Notes and quotes from A Praying Life by Paul Miller.
1. Why do we never get around to praying? It’s because we don’t think prayer makes much difference.
2. “Our inability to pray comes from the Fall.”
3. We need to know what good prayer looks and feels like in order to develop a praying life.
4. “A praying life feels like our family mealtimes because prayer is all about relationships. It’s intimate and hints at eternity. We don’t think about communication or words but about whom we are talking with.”
5. Being a son or daughter of God means you have complete access to your heavenly Father through Jesus.
6. “Dependency is the heartbeat of prayer.” Our trust in ourselves and in our talents makes us structurally independent of God.
7. Ask like a child. What do children ask for? Everything and anything. How often do they ask? Repeatedly. Over and over again. How do they ask? They just say what is on their minds. But they do so supremely confident of their parents’ love and power. Instinctively they trust.
8. “Life crowds out prayer.”
9. “Jesus is, without question, the most dependent human being who ever lived. Because he can’t do life on his own, he prays. And he prays. And he prays… When he prays, he is not performing a duty; he is getting close to his Father.”
10. Jesus encourages us to pray in the privacy of our rooms, so our out loud praying doesn’t become a verbal show.
11. Praying out loud can be helpful because it keeps you from getting lost in your head.
12. “If you are not praying, then you are quietly confident that time, money, and talent are all you need in life.”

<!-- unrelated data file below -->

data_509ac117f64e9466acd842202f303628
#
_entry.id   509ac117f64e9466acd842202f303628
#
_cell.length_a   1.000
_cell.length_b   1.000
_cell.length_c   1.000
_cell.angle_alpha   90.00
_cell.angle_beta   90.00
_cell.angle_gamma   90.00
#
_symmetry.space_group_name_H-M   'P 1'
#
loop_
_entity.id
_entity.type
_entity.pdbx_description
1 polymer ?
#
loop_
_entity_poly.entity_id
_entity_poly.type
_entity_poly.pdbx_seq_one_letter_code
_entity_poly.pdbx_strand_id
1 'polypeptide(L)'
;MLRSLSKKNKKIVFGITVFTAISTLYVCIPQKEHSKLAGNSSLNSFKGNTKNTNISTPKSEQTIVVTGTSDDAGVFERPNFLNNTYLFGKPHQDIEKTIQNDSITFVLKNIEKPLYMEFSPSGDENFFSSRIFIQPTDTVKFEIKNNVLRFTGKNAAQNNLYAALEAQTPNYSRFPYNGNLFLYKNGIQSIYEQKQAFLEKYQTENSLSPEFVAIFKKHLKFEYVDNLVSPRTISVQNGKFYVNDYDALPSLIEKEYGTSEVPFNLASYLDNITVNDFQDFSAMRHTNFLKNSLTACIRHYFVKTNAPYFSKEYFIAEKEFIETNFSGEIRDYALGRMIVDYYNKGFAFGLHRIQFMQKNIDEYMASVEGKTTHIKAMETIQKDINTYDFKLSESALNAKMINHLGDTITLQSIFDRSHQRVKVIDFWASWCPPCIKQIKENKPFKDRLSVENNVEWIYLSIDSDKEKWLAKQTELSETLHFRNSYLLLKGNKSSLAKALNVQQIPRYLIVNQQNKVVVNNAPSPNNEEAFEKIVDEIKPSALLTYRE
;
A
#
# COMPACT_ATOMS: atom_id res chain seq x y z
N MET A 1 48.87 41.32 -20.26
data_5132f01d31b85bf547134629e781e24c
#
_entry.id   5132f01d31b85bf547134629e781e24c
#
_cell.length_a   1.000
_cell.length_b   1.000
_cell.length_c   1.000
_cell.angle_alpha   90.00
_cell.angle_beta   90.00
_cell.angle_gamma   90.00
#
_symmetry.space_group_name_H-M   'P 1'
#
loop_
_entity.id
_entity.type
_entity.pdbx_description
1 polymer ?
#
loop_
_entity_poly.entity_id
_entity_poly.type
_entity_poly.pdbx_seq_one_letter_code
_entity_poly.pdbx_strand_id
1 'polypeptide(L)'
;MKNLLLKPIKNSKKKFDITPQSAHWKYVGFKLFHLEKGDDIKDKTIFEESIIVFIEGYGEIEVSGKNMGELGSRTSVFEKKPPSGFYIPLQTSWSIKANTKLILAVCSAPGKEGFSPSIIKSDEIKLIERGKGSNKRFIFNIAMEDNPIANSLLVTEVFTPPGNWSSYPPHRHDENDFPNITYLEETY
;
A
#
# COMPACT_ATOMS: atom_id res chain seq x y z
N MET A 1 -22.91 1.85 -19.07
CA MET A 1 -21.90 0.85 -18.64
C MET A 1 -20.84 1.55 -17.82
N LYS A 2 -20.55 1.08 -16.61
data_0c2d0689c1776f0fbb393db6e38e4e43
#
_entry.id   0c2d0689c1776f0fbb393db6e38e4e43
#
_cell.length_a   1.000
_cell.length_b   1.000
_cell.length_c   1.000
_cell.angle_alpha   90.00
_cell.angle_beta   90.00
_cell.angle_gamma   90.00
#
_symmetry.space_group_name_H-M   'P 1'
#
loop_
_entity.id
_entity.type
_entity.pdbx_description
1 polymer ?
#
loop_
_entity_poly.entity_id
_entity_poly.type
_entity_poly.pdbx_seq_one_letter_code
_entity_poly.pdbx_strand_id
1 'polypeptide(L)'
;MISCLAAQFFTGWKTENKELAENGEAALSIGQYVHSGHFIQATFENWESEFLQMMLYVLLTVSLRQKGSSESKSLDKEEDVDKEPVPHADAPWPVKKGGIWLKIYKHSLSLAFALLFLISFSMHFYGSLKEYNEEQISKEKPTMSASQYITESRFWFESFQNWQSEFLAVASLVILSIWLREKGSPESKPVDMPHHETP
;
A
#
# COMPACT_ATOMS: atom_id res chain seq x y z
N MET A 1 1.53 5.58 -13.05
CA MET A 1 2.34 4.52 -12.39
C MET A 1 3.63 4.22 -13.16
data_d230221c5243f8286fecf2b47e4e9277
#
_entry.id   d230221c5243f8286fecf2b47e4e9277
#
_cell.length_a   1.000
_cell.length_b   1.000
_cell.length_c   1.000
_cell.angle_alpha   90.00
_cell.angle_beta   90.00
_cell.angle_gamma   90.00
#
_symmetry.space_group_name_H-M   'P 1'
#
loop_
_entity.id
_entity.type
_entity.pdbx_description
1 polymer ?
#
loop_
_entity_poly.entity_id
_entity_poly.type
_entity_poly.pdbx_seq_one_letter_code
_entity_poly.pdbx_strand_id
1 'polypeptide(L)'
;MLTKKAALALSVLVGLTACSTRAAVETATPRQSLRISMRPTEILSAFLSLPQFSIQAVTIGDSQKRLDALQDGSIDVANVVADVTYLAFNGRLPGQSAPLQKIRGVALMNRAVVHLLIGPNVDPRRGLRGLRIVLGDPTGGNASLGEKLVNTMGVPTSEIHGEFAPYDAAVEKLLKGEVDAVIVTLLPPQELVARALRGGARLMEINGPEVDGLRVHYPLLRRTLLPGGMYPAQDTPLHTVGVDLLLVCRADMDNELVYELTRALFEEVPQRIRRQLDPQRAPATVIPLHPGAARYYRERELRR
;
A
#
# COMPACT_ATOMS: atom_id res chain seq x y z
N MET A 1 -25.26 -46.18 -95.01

13. 7 suggestions for praying in the morning: 1) Get to bed; 2) Get up; 3) Get awake; 4) Get a quiet place; 5) Get comfortable; 6) Get going; 7) Keep going.
14. “They have no wine” (John 2:3) – is a perfect description of prayer. Prayer is bringing your helplessness to Jesus.”
15. “Strong Christians do pray more, but they pray more because they realise how weak they are.”
16. Parenting tip: Speak less to the kids and more to God.
17. The Greek Orthodox Church still uses a simple fifth-century prayer sometimes called the Prayer of Jesus: “Lord Jesus Christ, Son of God, have mercy on me, a sinner.”
18. By praying slowly through a portion of Scripture, you allow Scripture to shape your prayers.
19. James describes two dangers in asking. The first danger is Not Asking. James writes, “You do not have, because you do not ask.” The second danger is Asking Selfishly: “You ask and do not receive, because you ask wrongly, to spend it on your passions.”
20. “Thanksgiving looks reality in the face and rejoices at God’s care.”
21. Prayer is inseparable from obeying, loving, waiting, and suffering.
22. “The name of Jesus gives my prayers royal access. They get through. Jesus isn’t just the Saviour of my soul. He’s also the Saviour of my prayers. My prayers come before the throne of God as the prayers of Jesus.”
23. The bottom line is we don’t write down our prayer requests because we don’t take prayer seriously.
24. It is clear from Paul’s description of his prayer life in his letters that he regularly prayed for an enormous number of people. James Dunn, the New Testament scholar, wrote, “Paul must have had an extensive prayer list and presumably spent some time each day naming before God all his churches, colleagues, and supporters. This would help maintain and strengthen the sense of a faith shared with ‘all the saints.’”
25. “I’ll keep you in my prayers” is the easiest way to back away politely. Roughly translated it means, “I have every intention of praying for you, but because I’ve not written it down, it is likely I will never pray for it. But I say it because at this moment I do care, and it feels awkward to say nothing.”